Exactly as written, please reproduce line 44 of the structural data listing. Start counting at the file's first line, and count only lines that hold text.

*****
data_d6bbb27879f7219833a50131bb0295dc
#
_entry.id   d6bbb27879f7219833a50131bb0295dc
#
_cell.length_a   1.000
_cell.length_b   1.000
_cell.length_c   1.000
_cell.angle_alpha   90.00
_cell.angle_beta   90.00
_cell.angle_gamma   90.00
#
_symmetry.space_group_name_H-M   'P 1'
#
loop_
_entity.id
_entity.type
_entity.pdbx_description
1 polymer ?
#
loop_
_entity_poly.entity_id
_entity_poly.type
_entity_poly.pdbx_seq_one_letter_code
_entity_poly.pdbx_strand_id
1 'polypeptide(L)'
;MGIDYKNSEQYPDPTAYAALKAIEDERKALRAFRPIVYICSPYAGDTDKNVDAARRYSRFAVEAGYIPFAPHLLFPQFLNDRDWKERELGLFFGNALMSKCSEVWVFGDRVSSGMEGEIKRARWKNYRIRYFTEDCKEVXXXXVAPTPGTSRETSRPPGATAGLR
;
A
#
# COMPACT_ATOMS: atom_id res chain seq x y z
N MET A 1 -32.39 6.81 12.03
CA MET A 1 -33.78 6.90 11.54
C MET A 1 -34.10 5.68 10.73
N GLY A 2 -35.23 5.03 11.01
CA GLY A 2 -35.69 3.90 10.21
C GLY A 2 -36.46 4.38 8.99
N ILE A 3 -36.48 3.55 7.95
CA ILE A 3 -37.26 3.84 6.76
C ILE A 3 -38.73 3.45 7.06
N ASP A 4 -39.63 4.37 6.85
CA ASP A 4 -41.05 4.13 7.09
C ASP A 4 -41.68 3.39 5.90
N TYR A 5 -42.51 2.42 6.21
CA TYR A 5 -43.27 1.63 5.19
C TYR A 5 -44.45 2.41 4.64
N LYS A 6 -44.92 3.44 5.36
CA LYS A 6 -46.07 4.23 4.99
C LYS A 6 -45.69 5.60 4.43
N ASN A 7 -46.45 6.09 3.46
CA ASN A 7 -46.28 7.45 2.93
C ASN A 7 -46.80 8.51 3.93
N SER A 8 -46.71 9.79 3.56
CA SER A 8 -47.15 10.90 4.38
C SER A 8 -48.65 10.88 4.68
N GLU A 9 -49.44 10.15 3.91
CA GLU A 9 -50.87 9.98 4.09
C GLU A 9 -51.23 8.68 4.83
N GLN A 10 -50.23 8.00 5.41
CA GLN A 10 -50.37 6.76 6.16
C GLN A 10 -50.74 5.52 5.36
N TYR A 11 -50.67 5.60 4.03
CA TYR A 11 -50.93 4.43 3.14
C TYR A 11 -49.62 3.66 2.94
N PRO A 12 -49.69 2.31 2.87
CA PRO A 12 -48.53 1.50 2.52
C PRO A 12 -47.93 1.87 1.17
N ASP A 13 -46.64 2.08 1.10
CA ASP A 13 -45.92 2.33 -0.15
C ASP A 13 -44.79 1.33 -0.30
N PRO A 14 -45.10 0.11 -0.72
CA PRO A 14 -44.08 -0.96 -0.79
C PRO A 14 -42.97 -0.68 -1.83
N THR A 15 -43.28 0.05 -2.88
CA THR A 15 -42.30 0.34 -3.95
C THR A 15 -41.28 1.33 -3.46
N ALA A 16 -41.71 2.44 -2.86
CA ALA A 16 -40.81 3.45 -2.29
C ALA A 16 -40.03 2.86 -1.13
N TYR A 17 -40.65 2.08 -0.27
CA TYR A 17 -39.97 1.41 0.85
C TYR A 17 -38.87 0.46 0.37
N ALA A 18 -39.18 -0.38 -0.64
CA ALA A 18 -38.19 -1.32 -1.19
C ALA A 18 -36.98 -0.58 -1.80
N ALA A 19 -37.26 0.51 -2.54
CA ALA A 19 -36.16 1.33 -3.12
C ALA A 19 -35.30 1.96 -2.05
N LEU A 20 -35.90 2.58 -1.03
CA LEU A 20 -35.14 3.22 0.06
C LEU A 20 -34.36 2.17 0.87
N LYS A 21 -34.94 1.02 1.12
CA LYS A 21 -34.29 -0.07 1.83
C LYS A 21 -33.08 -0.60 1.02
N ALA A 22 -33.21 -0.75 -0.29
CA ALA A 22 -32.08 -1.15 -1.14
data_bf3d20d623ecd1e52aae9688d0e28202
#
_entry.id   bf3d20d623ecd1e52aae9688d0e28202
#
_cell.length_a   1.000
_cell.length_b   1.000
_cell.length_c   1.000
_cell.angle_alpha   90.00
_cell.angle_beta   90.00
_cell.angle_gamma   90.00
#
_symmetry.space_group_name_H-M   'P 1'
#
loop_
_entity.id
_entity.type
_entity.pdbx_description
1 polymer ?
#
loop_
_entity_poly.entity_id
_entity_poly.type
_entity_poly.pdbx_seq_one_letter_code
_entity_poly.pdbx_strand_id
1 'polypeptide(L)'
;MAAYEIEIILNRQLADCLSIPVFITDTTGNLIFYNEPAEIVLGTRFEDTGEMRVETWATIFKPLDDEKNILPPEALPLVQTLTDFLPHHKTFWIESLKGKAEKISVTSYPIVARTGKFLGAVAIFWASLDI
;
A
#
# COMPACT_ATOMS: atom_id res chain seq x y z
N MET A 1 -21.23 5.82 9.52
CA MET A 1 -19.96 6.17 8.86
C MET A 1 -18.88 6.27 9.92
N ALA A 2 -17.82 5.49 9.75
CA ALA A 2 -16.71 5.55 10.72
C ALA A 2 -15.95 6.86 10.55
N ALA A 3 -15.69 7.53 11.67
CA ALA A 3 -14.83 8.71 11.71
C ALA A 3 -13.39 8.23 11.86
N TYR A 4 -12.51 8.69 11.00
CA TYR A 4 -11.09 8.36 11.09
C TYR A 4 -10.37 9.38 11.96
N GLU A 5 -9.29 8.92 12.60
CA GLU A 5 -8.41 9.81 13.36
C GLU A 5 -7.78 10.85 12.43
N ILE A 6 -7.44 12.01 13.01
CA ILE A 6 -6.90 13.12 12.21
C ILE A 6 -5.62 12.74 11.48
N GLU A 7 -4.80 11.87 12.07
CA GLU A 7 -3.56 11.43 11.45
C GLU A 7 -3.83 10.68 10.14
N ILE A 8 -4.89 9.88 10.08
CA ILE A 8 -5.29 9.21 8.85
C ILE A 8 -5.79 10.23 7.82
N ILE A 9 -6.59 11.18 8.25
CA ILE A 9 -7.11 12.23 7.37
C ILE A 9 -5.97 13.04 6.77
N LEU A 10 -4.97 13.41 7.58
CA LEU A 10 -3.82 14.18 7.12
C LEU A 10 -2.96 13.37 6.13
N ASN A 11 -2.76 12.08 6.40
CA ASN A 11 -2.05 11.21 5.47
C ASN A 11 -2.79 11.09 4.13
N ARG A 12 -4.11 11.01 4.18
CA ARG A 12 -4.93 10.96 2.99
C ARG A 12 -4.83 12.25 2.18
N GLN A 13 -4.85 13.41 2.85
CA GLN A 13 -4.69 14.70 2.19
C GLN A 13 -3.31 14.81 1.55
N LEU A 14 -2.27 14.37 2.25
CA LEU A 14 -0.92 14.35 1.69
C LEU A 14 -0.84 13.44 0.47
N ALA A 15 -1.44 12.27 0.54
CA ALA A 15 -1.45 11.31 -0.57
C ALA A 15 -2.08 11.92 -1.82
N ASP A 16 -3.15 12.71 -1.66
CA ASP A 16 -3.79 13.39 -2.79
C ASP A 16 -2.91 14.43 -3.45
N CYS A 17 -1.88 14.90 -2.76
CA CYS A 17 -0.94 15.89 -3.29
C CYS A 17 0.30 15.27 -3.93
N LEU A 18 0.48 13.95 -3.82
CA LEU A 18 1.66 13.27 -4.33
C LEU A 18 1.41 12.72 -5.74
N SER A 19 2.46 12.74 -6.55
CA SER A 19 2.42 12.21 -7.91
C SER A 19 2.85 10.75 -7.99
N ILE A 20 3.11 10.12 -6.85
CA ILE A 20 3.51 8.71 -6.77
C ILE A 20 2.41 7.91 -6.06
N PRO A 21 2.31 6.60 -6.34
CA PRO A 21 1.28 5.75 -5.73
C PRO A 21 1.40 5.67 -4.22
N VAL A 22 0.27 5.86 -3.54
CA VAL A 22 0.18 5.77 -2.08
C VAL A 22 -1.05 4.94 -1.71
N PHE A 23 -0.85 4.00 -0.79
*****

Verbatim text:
CA TYR A 5 -43.27 1.63 5.19